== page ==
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Why markets love strongmen

Now more than ever, amoral markets are rallying behind autocrats who promote growth.

TNN & Agencies|
Sep 30, 2019, 11.14 AM IST
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It is not that people on Wall Street are amoral, indeed many personally detest strongmen.
By Ruchir Sharma

Wall Street has long existed as a parallel universe where leaders cast by critics in the media as autocratic villains can be feted as heroes, if their actions bode well for the economy. Lately, this split has reached new extremes.

In the critics’ view, we live in an increasingly illiberal age, populated by dangerously erratic strongmen. Leading examples include President Jair Bolsonaro of Brazil, widely accused of turning a blind eye as the Amazon burns; President Abdel Fattah el-Sisi of Egypt, whose tough military-backed regime has been the target of protests over the past week; and Crown Prince Mohammed bin Salman of Saudi Arabia, often linked to the assassination of journalist Jamal Kashoggi by Saudi operatives.


Yet global investors view the same trio as promising economic reformers, following a mainstream playbook that could have been written (indeed sometimes is written) by analysts at the International Monetary Fund. Markets reward them accordingly. Brazil under Bolsonaro and Saudi Arabia under Crown Prince bin Salman have both ranked among the world’s hottest stock markets. Until the latest Cairo protest, this year’s top performing market was Egypt.

The harsh reality is that markets are amoral, instinctively neutral barometers of economic performance, and they will at times ignore the excesses of strongmen for a simple reason. Facing little or no resistance from legislatures, courts or independent watchdogs, strongmen can push through sweeping reforms – particularly in emerging economies, where rule of law is relatively weak.

Looking at the records for 150 countries between 1950 and the present, I found 43 cases in which an economy grew at an annual pace of 7 per cent or more for a full decade. An astonishing 35 of those economies – more than 80 per cent – were run by an authoritarian government.

The downside is that nations subject to the unchecked whims of autocrats are also vulnerable to wild growth swings – and long slumps. Among the same 150 developing countries, I found 138 cases in which an economy grew at a pace slower than 3 per cent for a decade, and 100 of those economies were led by an autocrat.

Markets sense the erratic nature of economies run by strongmen, and will bet big on these figures until the moment economic reforms lose momentum. Stock markets enjoyed bull runs under autocrats who instituted high growth policies, like Augusto Pinochet of Chile, Suharto of Indonesia and Mahathir Mohamad of Malaysia in the 1970s, 1980s and 1990s.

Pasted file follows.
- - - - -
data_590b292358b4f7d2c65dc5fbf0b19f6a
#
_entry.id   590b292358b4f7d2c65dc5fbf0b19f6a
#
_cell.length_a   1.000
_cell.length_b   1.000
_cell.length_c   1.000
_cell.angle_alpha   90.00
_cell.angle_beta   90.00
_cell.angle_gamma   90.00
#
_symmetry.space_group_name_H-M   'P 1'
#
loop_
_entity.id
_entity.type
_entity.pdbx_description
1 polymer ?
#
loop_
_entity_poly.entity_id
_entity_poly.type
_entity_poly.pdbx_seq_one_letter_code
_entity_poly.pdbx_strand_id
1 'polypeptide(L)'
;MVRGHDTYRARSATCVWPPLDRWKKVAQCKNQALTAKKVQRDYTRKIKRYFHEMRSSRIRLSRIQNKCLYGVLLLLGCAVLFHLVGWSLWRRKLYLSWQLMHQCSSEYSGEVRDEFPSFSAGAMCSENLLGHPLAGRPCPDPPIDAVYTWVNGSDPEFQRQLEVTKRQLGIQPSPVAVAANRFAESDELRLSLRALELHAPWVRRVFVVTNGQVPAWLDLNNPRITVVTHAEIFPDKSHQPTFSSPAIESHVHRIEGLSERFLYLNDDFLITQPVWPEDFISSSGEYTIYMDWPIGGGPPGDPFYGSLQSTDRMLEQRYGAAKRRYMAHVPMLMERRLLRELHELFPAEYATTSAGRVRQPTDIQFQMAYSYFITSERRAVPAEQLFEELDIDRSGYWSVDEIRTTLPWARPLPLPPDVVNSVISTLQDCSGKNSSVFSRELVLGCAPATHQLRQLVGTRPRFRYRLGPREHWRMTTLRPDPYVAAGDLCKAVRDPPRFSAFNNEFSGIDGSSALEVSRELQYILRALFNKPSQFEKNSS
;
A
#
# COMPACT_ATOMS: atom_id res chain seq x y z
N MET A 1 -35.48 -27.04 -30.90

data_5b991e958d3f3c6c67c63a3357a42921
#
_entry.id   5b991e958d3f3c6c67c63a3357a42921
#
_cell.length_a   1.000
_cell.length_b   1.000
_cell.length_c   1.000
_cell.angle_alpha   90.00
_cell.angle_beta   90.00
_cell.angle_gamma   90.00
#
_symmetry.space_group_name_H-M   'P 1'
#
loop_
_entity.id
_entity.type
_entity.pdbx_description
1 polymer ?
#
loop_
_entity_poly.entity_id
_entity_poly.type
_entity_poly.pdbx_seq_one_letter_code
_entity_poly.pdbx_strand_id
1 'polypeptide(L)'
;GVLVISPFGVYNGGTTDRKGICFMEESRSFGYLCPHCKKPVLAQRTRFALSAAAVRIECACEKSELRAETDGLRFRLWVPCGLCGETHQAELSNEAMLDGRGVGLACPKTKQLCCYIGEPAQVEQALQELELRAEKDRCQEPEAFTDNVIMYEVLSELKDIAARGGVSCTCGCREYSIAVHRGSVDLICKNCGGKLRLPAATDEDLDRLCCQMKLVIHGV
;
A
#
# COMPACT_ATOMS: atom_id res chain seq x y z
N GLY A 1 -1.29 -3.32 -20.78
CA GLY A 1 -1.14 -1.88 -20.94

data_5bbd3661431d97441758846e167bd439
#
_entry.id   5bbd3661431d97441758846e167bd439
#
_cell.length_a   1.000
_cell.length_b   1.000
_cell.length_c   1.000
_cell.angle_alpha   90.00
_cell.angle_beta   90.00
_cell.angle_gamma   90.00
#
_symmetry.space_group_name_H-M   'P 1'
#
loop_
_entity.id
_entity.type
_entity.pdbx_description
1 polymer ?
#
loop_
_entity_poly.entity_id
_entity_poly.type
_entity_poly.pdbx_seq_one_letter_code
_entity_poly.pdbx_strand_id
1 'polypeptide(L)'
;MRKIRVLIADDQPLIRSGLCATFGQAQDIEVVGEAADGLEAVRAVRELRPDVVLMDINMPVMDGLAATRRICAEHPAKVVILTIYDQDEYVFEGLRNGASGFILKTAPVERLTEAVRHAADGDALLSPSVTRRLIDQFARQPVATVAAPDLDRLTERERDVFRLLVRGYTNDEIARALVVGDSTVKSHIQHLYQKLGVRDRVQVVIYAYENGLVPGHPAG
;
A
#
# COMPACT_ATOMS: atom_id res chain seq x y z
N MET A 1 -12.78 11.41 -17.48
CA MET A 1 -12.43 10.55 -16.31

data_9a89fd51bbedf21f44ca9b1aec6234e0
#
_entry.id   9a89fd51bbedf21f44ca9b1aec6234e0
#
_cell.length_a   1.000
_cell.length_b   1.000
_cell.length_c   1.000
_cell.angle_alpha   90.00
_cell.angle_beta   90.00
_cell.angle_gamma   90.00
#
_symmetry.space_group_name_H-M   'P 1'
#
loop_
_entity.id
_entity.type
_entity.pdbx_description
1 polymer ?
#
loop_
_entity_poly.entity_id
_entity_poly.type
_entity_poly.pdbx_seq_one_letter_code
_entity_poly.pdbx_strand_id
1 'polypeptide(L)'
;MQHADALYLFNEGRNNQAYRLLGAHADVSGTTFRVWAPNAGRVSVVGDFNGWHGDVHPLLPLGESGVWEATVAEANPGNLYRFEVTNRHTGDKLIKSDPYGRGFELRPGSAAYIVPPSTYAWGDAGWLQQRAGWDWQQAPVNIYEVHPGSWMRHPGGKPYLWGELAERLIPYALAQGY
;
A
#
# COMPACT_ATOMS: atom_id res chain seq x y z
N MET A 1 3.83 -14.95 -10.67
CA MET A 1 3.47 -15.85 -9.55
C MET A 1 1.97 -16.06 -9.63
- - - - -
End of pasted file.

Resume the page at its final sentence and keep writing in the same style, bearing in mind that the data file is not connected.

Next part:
After 2000 a new generation of autocratic market darlings arose, led by President Vladimir Putin of Russia and President Recep Tayyip Erdogan of Turkey. In their first terms, the stock markets of Russia and Turkey rose, respectively, by about 100 percentage points and 300 percentage points faster than the average for emerging countries. Later, investors would turn on Russia and Turkey, not because these leaders grew more autocratic, but because they stopped pushing tough economic reforms.

What markets look for perhaps above all is financial stability, a necessary precondition for strong economic growth. And Bolsonaro, el-Sisi and Crown Prince bin Salman have each taken steps to put their financial houses in order.

Bolsonaro plans to downsize the bureaucracy, and cut up to $250 billion from a nearly insolvent pension system. El-Sisi has raised taxes on capital gains and slashed energy subsidies by 60 per cent. Crown Prince bin Salman has cracked down on rich tax dodgers, including members of the royal family, and cut energy subsidies to pare back a large budget deficit.

Wall Street reports on Brazil, Egypt and Saudi Arabia barely mention autocratic tendencies. Instead, they describe Saudi reforms “still on track”, Egypt as “the best reform story” in its region and Bolsonaro as Brazil’s “last chance” for reform. The gap between market and mainstream media narratives is now a yawning chasm.

One trait the new strongmen share is a tendency to blur ideological lines. Illiberal politics often combine with eclectic economics in ways that make them hard to place on the traditional left-right political spectrum. President Donald Trump, a champion of blue collar jobs and tax cuts for the rich, is a prominent example.

More than any other US president, he has tried to please the stock market and as the impeachment battles heat up he is likely to do more, in his erratic way, perhaps by looking for a quick trade deal with China or further badgering the Fed to cut interest rates.

Not coincidentally, Trump has lavished praise on Bolsonaro, el-Sisi and Crown Prince bin Salman, who occupy the same ideological gray area. The Crown Prince has freed women to drive as part of an economic modernisation campaign, while suppressing activists who push for broader women’s rights. Is he right or left, progressive or reactionary, or beyond the old categories?

It is not that people on Wall Street are amoral, indeed many personally detest strongmen. It is that their day job is to filter through the raging debate around these figures and focus on whether their policies are likely to spur growth. Thus the collective mind of the market doesn’t care about headlines casting leaders as villains, until their behaviour threatens to destabilise the economy. And with illiberal leaders still on the rise worldwide, this political age is likely to produce more strongmen the market can love.

The writer is an author and global investor.
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